• April 17: Hope for Agoldensummer at Littlefield. Listeners to the Shrunken Planet show Saturday mornings on WFMU will know Hope for Agoldensummer from DJ Jeffrey Davison’s occasional pleas for the Athens, GA group to record a follow up to 2012’s Life Inside the Body. Davison and his followers will have to settle for hearing the ethereal voices of sisters Page and Claire Campbell at Littlefield (or the following day at Pete’s Candy Store), in support of Barbez.

  • April 17: Brokeback at Trans-Pecos. Brokeback, founded by Tortoise’s Doug McCombs, plays instrumental rock music that evokes a sort of big sky Midwestern restlessness. The long-running Chicago band brings its meandering anthems to Brooklyn, joined by Chris Brokaw of Pullman—albums by both groups are slated for re-release on Record Store Day, April 18.
  • April 18: Ava Luna Album Release Show at Silent Barn. Brooklyn’s Ava Luna marks the release of Infinite House, their latest LP, with a show at their home base, the Silent Barn. Press for the new record speaks of a Southern Gothic influence on the band’s frenetic indie-funk sound. This preview track, “Billz,” doesn’t disappoint.

  • April 18: Brooklyn Raga Massive plays In C at JACK. Something of a cultural full circle; without the influence of Indian music, Terry Riley might not have produced his seminal In C, and now this local, Indian-music collective returns the favor. A special kind of masterpiece, In C has turned out to be both all things to all musicians, and a singular experience.

  • April 19: Matt Nelson at Trans-Pecos. Matt Nelson, whose intrepid solo sax record Lower Bottoms, released last year, was matched in intensity only by Battle Trance’s Palace of Wind—not bad, since the latter bumped the number of saxophones from one up to four—opens a night presented by Northern Spy and featuring Beep!, Gerald Cleaver’s Black Host, and Kim Cass.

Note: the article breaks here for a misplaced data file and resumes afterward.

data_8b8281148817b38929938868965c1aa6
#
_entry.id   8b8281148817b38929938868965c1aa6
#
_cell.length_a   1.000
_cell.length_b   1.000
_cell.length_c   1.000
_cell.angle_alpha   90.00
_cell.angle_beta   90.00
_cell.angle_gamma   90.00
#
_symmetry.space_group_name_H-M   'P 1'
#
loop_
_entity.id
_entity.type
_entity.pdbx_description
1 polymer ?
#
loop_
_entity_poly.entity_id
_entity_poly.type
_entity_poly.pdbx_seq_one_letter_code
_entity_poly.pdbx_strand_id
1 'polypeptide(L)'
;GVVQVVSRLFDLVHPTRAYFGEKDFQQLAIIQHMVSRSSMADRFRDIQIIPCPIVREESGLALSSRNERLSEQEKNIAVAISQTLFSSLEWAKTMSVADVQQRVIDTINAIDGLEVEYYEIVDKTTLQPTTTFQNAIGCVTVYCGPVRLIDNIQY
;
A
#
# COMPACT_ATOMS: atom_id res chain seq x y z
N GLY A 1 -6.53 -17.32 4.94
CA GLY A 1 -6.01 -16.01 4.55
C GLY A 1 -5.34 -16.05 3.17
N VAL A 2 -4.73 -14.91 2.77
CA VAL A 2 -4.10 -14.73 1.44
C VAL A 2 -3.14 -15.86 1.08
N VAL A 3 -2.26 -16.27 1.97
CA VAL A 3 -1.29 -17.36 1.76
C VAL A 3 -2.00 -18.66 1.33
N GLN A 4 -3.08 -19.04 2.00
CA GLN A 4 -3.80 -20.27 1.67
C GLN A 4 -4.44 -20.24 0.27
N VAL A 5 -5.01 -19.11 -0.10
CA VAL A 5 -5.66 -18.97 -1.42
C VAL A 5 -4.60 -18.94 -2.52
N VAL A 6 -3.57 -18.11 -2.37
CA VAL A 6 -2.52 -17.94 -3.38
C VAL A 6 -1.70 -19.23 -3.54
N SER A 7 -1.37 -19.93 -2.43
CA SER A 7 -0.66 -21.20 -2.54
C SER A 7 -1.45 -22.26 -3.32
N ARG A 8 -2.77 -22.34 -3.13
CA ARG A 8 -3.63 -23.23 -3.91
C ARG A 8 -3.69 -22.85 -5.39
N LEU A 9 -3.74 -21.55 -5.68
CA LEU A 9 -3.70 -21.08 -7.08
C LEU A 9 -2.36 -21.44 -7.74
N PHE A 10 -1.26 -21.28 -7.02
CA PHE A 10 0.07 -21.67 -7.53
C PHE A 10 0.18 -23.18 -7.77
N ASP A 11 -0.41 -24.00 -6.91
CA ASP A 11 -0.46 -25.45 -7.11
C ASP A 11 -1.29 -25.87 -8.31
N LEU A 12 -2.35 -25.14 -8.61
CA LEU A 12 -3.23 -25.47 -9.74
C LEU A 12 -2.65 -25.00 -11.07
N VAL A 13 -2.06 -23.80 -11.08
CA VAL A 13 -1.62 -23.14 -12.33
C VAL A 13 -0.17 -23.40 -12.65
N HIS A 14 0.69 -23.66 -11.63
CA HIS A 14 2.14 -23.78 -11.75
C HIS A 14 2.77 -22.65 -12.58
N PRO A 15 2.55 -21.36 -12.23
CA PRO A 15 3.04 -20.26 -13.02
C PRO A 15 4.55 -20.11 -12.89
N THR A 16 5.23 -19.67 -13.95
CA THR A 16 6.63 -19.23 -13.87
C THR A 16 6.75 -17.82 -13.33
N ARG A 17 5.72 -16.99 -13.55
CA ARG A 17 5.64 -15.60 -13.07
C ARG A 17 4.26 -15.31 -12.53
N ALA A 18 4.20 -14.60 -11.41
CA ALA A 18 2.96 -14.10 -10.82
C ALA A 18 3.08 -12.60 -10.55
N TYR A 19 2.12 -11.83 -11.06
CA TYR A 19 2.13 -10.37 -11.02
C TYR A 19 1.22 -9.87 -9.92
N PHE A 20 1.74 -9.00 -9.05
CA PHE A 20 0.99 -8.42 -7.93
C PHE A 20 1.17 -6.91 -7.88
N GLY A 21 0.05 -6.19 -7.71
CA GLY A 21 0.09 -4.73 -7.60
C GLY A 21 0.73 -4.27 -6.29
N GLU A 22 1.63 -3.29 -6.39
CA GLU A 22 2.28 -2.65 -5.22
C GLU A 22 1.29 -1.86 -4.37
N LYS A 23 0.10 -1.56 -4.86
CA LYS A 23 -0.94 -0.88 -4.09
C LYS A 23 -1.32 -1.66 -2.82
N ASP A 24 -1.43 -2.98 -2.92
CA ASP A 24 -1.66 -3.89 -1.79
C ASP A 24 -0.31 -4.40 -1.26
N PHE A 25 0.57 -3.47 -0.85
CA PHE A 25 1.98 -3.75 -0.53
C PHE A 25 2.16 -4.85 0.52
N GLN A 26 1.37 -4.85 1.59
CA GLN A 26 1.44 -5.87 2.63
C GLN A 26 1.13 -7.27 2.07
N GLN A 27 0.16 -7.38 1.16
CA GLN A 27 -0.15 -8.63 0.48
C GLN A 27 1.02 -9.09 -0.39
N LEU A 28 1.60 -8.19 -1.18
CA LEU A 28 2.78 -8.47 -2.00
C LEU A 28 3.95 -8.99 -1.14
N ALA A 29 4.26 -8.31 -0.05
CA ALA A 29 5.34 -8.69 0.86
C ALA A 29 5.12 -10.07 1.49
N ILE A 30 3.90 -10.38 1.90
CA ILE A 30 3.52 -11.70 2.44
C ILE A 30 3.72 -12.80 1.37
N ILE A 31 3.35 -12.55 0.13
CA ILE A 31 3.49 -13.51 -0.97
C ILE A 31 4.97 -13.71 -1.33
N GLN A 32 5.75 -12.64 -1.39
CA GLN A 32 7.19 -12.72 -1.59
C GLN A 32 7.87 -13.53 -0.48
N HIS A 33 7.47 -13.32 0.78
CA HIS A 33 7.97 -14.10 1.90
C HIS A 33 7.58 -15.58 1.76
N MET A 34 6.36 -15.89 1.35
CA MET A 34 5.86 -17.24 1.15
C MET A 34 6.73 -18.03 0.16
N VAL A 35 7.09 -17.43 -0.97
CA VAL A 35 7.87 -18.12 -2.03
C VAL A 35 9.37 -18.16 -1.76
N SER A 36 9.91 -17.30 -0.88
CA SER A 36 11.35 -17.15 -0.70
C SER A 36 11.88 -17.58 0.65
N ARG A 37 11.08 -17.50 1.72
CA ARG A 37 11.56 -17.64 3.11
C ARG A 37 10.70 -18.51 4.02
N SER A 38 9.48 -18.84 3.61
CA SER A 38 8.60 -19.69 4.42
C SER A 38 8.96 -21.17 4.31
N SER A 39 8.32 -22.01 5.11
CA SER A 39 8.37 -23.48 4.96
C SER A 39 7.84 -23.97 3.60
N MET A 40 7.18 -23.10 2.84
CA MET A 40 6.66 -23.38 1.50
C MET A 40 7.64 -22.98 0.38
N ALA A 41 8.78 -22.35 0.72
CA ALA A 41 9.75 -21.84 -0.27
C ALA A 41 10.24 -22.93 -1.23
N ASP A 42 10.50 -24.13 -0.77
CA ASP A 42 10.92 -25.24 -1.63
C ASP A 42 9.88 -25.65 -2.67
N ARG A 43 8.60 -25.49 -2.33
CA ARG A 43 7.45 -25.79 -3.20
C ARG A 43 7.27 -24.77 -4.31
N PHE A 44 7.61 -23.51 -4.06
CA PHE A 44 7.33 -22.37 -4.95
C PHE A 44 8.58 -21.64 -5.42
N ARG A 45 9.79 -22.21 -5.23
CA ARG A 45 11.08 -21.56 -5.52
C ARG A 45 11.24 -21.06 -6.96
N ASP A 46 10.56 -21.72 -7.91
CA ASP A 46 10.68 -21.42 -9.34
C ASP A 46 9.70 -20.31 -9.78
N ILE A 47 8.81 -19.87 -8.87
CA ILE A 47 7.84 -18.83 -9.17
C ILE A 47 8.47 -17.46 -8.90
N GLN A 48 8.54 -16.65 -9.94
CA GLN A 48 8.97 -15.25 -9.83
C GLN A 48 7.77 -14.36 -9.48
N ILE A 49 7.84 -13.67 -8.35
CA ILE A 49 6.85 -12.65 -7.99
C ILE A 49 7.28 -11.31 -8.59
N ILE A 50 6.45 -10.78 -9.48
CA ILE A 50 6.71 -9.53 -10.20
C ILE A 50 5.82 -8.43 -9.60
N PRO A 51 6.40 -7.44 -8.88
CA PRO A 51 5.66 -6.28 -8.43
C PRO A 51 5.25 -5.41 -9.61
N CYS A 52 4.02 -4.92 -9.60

• April 22: Nordic Fiddlers Bloc, Thalia Theater at Symphony Space. For the last installment of the World Music Institute’s Global Salon series, Symphony Space hosts Olav Luksengård Mjelva, Anders Hall, and Kevin Henderson, who together form the Nordic Fiddlers Bloc. Natives of Norway, Sweden, and the Shetland Islands, respectively, the three players engage with their homelands’ rich fiddle traditions. When APM launches A Taiga Home Companion, these guys will be the first guests.
  • April 23: Gilberto Gil at Town Hall. One of the titans of Tropicália music, alongside figures like Caetano Veloso, Maria Betânia, and Os Mutantes, Gilberto Gil is an essential ticket.
  • April 25: Wall to Wall Johnny Cash at Symphony Space. You might switch on the WKCR’s Tennessee Border show on a Sunday and hear Live from Folsom Prison in its entirety, courtesy of an indifferent undergrad DJ, but Symphony Space’s Wall to Wall seven-hour marathon of the Man in Black’s music promises to be a little more lively. Featured performers include Bruce Molsky and Eric Mingus. Admission is free, on a first come-first served basis, but you can reserve a seat if you’ve got the means.
  • April 28 - 29: 50th Anniversary of the AACM. In performance with the Orchestra of the S.E.M. Ensemble, Ostravská band, and conductor Petr Kotik, Roscoe Mitchell, Muhal Richard Abrams, George Lewis, and Henry Threadgill will present their compositions in a series of concerts that will honor how essential the AACM has been to the expanse of post-WWII creative music. You’ll hear from their rightful peers—John Cage, Chrisian Wolff, and Kotik—as well.